A relationship between a surgeon and an intensivist

Not too long after setting up shop in this town, I shared a tough case with one of my favorite intensivists. (By way of diversion, I’ll add there were only two of them at the time, and they were both my favorites. Practical and canny, surgical-patient-wise, they were a pleasure to work with. Over the years we […]

Health Centers Are Leading Efforts to Incorporate Patient Work Information into Electronic Health Records

Community health centers are the largest providers of health care to underserved individuals in the United States and in many communities are at the forefront of health IT innovation. Health centers have long worked to improve the quality...Show More Summary

Interpreting the evidence is the fly in the ointment

Several days ago I questioned the term “evidence-based” and implied semantic drift. A regular commenter provided this wonderful link to support my hypothesis – What statins tell us about the mess in evidence based medicine The problem is actually a straightforward one. Rarely does the evidence provide a clear answer to our question. We can […]

Incomprehensible Drug Prices? Think Again.

There's a post by Peter Bach, of the Center for Health Policy and Outcomes, that's been getting a lot of attention the last few days. It's called "Unpronounceable Drugs, Incomprehensible Prices", and you know what it says. No, really, you do, even if you haven't seen it. Show More Summary

Weekly Roundup 8.15.14

It is hard to believe that I see on Facebook many of my friends who are parents  talking about their kids headed back to school this week.  Back to school?  Back to school? Why when I was a lad, which … Continue reading ?

How perception of the patient transformed in a single visit

Have you ever had a situation where your perception of some event or entity changed dramatically in an instant? I specifically remember an instance of this happening to me while working as a junior medical student in a family practice clinic. Continue reading... Your patients are rating you online: How to respond. Manage your […]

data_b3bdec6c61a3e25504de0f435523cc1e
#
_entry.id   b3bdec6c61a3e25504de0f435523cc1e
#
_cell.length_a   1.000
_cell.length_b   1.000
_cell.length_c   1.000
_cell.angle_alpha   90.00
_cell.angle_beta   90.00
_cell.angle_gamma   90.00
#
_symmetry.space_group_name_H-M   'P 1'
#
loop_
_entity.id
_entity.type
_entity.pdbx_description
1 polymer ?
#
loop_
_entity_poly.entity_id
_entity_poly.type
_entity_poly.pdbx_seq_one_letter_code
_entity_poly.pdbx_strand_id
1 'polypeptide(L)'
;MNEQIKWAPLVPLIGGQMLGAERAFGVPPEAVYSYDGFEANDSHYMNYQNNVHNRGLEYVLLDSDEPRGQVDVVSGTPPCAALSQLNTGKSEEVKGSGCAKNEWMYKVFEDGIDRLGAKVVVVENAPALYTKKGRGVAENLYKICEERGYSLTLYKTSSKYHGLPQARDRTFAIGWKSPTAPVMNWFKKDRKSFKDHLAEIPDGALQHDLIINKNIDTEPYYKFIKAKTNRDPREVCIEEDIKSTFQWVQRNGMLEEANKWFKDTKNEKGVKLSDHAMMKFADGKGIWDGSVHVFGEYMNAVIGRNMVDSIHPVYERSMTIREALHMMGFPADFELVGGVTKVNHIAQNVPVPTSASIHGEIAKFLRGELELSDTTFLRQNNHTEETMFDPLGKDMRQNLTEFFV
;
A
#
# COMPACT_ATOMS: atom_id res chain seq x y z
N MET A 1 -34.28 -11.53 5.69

The inappropriate conflation of medical stewardship and distributive justice

This piece from a few months ago in the Southern Medical Journal challenges the group think of today's policy makers. It's a must read. It makes he point that the clinician's responsibility is to the individual patient, not the medical commons. Show More Summary

The Wall Street Journal Covers Our Generic Inflation Analysis

Yesterday, the Wall Street Journal's Pharmalot blog covered our generic drug price inflation analysis. See How Much? Some Generic Drug Prices Are Skyrocketing: Analysis. The article includes some additional quotes from yours truly, along with comments from Actavis and the GPhA. Show More Summary

CMS Launches Road to 10 Webcast Series

The Centers for Medicare & Medicaid Services (CMS) has released a new webcast introducing the “Road to 10” tool. The webcast is available through link, or through the “Road to 10? link on the CMS website. This initial webcast covers the history of the International Classification of Diseases (ICD) and the benefits of ICD-10. This is the first in […]